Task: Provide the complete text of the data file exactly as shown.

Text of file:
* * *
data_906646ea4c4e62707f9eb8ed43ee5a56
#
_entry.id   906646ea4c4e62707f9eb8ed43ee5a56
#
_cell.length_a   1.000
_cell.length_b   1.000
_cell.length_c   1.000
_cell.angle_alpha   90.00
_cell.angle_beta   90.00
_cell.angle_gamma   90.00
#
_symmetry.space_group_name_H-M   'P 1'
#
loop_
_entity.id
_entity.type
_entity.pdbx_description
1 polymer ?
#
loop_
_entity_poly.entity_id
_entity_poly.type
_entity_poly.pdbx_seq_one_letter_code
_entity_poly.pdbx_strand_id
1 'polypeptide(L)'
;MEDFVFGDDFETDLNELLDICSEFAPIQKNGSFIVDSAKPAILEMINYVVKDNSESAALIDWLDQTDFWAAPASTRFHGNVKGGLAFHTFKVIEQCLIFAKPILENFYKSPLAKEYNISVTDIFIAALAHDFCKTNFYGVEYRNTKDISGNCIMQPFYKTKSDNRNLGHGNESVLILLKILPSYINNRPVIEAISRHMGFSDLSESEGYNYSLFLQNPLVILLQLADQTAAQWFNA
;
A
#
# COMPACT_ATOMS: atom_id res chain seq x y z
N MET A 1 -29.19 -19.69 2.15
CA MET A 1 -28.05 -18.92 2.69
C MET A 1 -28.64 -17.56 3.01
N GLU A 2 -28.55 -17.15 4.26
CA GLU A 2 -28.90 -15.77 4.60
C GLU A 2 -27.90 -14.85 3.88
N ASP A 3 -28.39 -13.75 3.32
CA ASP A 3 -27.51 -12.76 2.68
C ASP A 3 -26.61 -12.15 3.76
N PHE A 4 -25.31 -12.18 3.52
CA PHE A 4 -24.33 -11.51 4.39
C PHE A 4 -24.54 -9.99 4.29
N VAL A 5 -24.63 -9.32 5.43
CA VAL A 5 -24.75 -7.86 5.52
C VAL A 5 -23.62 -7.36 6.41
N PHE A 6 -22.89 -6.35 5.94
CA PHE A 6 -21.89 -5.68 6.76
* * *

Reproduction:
data_906646ea4c4e62707f9eb8ed43ee5a56
#
_entry.id   906646ea4c4e62707f9eb8ed43ee5a56
#
_cell.length_a   1.000
_cell.length_b   1.000
_cell.length_c   1.000
_cell.angle_alpha   90.00
_cell.angle_beta   90.00
_cell.angle_gamma   90.00
#
_symmetry.space_group_name_H-M   'P 1'
#
loop_
_entity.id
_entity.type
_entity.pdbx_description
1 polymer ?
#
loop_
_entity_poly.entity_id
_entity_poly.type
_entity_poly.pdbx_seq_one_letter_code
_entity_poly.pdbx_strand_id
1 'polypeptide(L)'
;MEDFVFGDDFETDLNELLDICSEFAPIQKNGSFIVDSAKPAILEMINYVVKDNSESAALIDWLDQTDFWAAPASTRFHGNVKGGLAFHTFKVIEQCLIFAKPILENFYKSPLAKEYNISVTDIFIAALAHDFCKTNFYGVEYRNTKDISGNCIMQPFYKTKSDNRNLGHGNESVLILLKILPSYINNRPVIEAISRHMGFSDLSESEGYNYSLFLQNPLVILLQLADQTAAQWFNA
;
A
#
# COMPACT_ATOMS: atom_id res chain seq x y z
N MET A 1 -29.19 -19.69 2.15
CA MET A 1 -28.05 -18.92 2.69
C MET A 1 -28.64 -17.56 3.01
N GLU A 2 -28.55 -17.15 4.26
CA GLU A 2 -28.90 -15.77 4.60
C GLU A 2 -27.90 -14.85 3.88
N ASP A 3 -28.39 -13.75 3.32
CA ASP A 3 -27.51 -12.76 2.68
C ASP A 3 -26.61 -12.15 3.76
N PHE A 4 -25.31 -12.18 3.52
CA PHE A 4 -24.33 -11.51 4.39
C PHE A 4 -24.54 -9.99 4.29
N VAL A 5 -24.63 -9.32 5.43
CA VAL A 5 -24.75 -7.86 5.52
C VAL A 5 -23.62 -7.36 6.41
N PHE A 6 -22.89 -6.35 5.94
CA PHE A 6 -21.89 -5.68 6.76